Fiber failure

October 25, 2013 Edited by  
Filed under Carbohydrates

Did you see the headlines today? Americans are not consuming enough fiber!… Hmmm, this really isn’t news. We’ve known for years that, as a nation, we don’t consume enough whole grains, fresh fruits, or vegetables. A recent study published in the December issue of The American Journal of Medicine (AMJ), confirms that this lack of fiber is at least partly responsible for an increased risk of metabolic syndrome, cardiovascular disease, and obesity.

How much fiber do we need?

The Institute of Medicine recommends that adults aged 19-50 years consume 25 grams of fiber per day (women) to 38 grams of fiber day (men). That may sound like a lot, but it’s surprisingly easy to meet the recommendations if you put in a little effort. It will likely require a few simple substitutions, and perhaps a couple of healthy additions.

For instance, instead of eating a highly processed breakfast cereal first thing in the morning, choose one made with whole grains (5 grams of fiber per cup). Instead of eating a sandwich for lunch made with bread from refined flour, choose bread made with whole grains (5 grams of fiber per two slices). Instead of eating refined pasta for dinner, choose whole grain pasta (5 grams of fiber per cup). And don’t forget to enjoy fruits and vegetables throughout the day as snacks –a cup of fresh fruit or vegetables is worth another 5 grams of fiber, as is half a cup of beans.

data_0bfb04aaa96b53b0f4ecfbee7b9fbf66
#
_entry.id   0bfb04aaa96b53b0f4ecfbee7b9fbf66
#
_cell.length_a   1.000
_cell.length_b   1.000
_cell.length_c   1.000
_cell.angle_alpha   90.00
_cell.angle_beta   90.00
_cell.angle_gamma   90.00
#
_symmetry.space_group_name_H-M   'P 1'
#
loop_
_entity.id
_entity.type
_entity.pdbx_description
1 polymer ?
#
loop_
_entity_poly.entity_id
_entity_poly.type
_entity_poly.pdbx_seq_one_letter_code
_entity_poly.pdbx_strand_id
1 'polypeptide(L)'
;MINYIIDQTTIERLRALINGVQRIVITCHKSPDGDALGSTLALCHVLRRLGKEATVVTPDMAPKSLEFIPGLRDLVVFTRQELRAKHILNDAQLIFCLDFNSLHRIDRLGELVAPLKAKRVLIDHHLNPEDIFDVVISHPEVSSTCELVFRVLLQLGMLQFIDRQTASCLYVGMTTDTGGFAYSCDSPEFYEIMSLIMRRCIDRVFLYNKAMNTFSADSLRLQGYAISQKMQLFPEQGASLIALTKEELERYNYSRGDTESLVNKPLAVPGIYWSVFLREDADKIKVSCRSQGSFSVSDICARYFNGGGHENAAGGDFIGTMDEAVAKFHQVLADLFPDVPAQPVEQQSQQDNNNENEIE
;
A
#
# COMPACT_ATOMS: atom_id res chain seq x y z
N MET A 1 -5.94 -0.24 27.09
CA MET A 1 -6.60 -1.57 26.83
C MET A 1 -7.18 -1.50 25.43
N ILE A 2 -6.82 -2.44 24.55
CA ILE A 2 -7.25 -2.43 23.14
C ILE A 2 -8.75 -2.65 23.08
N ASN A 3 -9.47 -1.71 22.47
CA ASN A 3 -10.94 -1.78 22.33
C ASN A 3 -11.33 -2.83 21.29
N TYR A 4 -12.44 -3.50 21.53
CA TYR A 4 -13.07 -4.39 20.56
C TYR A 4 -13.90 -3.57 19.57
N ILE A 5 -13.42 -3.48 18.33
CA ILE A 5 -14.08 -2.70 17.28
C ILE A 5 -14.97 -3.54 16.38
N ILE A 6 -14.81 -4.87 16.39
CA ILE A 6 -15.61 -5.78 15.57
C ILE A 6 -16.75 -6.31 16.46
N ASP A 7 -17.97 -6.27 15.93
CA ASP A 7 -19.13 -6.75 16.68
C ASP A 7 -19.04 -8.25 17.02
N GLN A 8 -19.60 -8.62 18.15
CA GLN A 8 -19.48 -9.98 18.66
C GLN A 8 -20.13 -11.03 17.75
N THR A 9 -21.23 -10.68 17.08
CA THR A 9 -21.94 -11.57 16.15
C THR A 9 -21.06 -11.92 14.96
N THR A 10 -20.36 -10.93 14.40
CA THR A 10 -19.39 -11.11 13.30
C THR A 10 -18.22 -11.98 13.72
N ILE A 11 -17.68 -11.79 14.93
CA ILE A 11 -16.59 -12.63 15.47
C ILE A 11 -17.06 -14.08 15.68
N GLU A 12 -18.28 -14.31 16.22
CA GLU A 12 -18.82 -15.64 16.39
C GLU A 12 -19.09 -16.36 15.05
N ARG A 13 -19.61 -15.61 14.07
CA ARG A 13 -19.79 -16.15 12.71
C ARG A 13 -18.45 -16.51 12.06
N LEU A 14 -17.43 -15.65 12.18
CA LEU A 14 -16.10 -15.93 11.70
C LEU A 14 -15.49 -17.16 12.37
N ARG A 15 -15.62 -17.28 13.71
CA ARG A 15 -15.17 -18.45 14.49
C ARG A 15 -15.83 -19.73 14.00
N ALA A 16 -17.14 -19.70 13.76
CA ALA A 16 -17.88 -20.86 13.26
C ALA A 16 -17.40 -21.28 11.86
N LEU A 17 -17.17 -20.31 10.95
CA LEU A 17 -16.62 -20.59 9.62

You can see that, if you focus on WHOLE GRAINS,  it’s quite possible to meet the recommendations for daily fiber intake. Unfortunately, according to the recent AMJ study, Americans consume an average of just 16 grams per day! That’s roughly half of the recommendation.

Food for thought

Why do you think that most Americans do not consume enough fiber? How much fiber do you consume on a daily basis? What sorts of substitutions or additions to your diet could you make to consume more fiber?

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“Dietary Fiber Intake and Cardiometabolic Risks Among US Adults, NHANES 1999-2010” by Kya N. Grooms, BA; Mark J. Ommerborn, MPH; Do Quyen Pham, MPH; Luc Djousse, MD, ScD, MPH; Cheryl R. Clark, MD, ScD. The American Journal of Medicine, Volume 126, Issue 12, December 2013.



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